For those who take surviving an economic crash and maintaining a healthy food supply independent of the grid seriously, the fact that Michigan is even considering slapping a ban on the ownership of what it terms “farm” animals in residential neighborhoods is alarming.
Amidst a growing need for self-sufficiency in an increasingly precarious economic climate, this short-sighted and narrow-minded viewpoint is a huge step backwards in a march towards badly needed national food independence.
I wonder what the state of Michigan would have to say about the Victory Gardens of old… let them eat dirt?
Keeping even one “farm animal” in residential neighborhoods could soon be illegal in Michigan. That’s because a proposed change to state regulations could strip property owners of the right to keep and raise small numbers of poultry or livestock.
Michigan’s Right to Farm Act currently extends to all property owners in the state, including those in areas zoned residential or commercial. The state Agricultural Commission is considering a change to the regulations – called Generally Acceptable Agricultural And Management Practices (GAAMPS) — that would strip property owners of that right.
By doing this, the state of Michigan would declare its support for Big Ag over independent families that grow their own and are able to take care of themselves as well as their neighbors. In a time when we should be supporting each other and learning to feed ourselves, every single family grower is important, residential neighborhood or not. Big Ag and genetically engineered crops (GMOs)? Not so much.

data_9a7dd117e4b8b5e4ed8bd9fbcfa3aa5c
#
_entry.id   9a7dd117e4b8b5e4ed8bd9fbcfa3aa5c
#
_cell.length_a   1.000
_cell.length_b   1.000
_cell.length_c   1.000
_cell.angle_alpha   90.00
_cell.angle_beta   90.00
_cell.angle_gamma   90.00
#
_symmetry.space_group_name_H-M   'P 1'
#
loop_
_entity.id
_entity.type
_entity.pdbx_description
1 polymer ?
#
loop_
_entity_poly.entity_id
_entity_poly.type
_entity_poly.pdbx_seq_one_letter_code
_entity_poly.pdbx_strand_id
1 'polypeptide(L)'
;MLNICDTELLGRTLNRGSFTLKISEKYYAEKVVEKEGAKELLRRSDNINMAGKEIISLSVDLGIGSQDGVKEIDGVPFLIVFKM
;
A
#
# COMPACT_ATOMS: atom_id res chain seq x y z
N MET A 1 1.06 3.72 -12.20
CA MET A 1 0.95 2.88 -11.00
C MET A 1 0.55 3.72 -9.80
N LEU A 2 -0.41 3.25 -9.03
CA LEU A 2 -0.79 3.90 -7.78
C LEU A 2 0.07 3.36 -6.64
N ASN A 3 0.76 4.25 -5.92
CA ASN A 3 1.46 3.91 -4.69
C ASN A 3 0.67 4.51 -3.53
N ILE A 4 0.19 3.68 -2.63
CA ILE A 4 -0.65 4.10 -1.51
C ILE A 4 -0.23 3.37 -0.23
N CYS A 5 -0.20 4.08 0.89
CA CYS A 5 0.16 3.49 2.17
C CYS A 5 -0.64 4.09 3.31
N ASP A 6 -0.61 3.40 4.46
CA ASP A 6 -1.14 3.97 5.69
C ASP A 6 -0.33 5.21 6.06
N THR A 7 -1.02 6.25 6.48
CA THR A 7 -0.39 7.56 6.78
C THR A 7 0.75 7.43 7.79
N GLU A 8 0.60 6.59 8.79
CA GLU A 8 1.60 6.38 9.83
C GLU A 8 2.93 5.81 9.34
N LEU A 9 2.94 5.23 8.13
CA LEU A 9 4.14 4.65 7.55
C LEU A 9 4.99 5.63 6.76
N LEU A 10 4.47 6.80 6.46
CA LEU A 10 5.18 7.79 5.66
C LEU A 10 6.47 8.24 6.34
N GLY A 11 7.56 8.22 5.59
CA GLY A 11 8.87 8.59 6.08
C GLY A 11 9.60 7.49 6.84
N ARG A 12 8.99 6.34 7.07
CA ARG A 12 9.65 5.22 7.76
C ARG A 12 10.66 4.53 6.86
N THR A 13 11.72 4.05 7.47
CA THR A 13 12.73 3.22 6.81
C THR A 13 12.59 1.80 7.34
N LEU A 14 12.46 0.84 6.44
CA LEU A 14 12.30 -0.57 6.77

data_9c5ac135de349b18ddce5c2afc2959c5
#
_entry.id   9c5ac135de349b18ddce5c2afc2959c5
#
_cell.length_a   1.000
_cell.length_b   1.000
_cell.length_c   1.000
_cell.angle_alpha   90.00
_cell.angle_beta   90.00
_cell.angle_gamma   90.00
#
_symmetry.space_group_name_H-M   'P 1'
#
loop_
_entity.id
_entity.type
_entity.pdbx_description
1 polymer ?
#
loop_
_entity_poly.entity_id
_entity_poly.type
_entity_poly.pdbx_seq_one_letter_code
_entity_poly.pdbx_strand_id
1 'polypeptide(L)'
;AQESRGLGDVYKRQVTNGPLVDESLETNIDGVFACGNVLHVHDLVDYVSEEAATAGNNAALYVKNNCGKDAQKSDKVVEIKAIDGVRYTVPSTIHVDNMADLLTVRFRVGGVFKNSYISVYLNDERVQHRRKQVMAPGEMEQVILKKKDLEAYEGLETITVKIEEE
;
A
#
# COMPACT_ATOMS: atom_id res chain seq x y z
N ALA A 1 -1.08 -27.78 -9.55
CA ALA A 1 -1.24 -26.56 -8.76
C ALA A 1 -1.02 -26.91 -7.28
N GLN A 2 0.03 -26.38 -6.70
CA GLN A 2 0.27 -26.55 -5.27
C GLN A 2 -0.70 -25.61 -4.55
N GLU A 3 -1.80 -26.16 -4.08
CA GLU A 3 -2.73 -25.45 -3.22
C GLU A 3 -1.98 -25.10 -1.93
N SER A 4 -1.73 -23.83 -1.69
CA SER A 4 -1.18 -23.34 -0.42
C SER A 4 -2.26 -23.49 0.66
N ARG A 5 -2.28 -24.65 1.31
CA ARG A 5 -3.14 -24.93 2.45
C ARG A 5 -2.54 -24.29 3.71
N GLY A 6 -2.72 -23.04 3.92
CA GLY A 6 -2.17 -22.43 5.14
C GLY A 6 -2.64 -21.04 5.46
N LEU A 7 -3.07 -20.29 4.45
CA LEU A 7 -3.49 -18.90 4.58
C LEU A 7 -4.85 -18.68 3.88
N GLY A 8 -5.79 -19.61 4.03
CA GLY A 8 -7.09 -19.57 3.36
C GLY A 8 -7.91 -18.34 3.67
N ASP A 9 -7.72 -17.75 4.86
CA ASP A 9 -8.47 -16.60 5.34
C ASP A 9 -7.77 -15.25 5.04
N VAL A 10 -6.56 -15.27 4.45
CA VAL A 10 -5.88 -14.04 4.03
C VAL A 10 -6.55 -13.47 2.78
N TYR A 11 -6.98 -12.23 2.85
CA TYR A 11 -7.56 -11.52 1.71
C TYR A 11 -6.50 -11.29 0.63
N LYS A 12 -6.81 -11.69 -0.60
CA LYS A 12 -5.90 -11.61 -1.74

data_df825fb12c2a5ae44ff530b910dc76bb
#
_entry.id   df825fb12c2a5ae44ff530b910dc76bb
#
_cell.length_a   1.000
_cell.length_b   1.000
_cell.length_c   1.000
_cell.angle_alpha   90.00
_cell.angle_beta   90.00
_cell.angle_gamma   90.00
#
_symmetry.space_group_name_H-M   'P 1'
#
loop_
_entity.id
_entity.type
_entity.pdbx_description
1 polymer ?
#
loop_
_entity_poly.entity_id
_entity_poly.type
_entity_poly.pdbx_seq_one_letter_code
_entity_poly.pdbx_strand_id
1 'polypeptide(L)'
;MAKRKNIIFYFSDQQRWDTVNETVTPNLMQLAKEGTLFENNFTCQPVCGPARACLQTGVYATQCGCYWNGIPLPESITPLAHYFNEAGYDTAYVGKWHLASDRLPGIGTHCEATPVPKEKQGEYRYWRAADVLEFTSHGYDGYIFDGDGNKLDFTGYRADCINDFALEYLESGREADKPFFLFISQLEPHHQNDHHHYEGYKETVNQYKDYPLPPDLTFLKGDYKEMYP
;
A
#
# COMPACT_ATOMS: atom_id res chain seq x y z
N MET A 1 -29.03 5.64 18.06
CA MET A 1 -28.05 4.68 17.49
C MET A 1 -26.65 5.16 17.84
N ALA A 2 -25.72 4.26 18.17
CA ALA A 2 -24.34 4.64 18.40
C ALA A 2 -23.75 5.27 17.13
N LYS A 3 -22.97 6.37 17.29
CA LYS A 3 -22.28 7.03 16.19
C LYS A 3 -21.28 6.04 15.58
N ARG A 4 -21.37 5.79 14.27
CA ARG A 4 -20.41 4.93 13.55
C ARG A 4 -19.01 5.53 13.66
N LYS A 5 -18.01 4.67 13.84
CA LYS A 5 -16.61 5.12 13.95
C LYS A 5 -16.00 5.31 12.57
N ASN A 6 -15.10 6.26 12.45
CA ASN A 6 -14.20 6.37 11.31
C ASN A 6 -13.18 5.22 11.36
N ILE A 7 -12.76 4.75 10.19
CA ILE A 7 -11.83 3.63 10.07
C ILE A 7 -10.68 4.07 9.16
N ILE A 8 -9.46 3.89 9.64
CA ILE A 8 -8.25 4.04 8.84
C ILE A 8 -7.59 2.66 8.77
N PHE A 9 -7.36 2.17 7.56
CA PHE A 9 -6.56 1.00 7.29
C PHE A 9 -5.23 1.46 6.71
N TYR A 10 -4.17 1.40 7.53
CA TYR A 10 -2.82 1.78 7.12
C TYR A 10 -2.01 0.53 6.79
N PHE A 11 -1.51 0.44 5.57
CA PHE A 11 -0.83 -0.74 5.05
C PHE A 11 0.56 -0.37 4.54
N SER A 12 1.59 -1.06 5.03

The Act that they are looking to change from protecting “all property owners” to ‘only those who reside in certain areas’ reads in part:
MICHIGAN RIGHT TO FARM ACT
Act 93 of 1981
(3) A farm or farm operation that is in conformance with subsection (1) shall not be found to be a public or private nuisance as a result of any of the following:
(a) A change in ownership or size.
(b) Temporary cessation or interruption of farming.
(c) Enrollment in governmental programs.
(d) Adoption of new technology.
(e) A change in type of farm product being produced
So, it appears that farming activities that adopt new technology (GMOs) and spread transgenic pollen randomly along with toxic mixtures of Glyphosate and 2,4-D, or operations with thousands of cows that rarely see the light of day will still be protected if farmers conform to “generally accepted agricultural and management practices,” but you can’t have a chicken in your backyard.
©2014 Barbara H. Peterson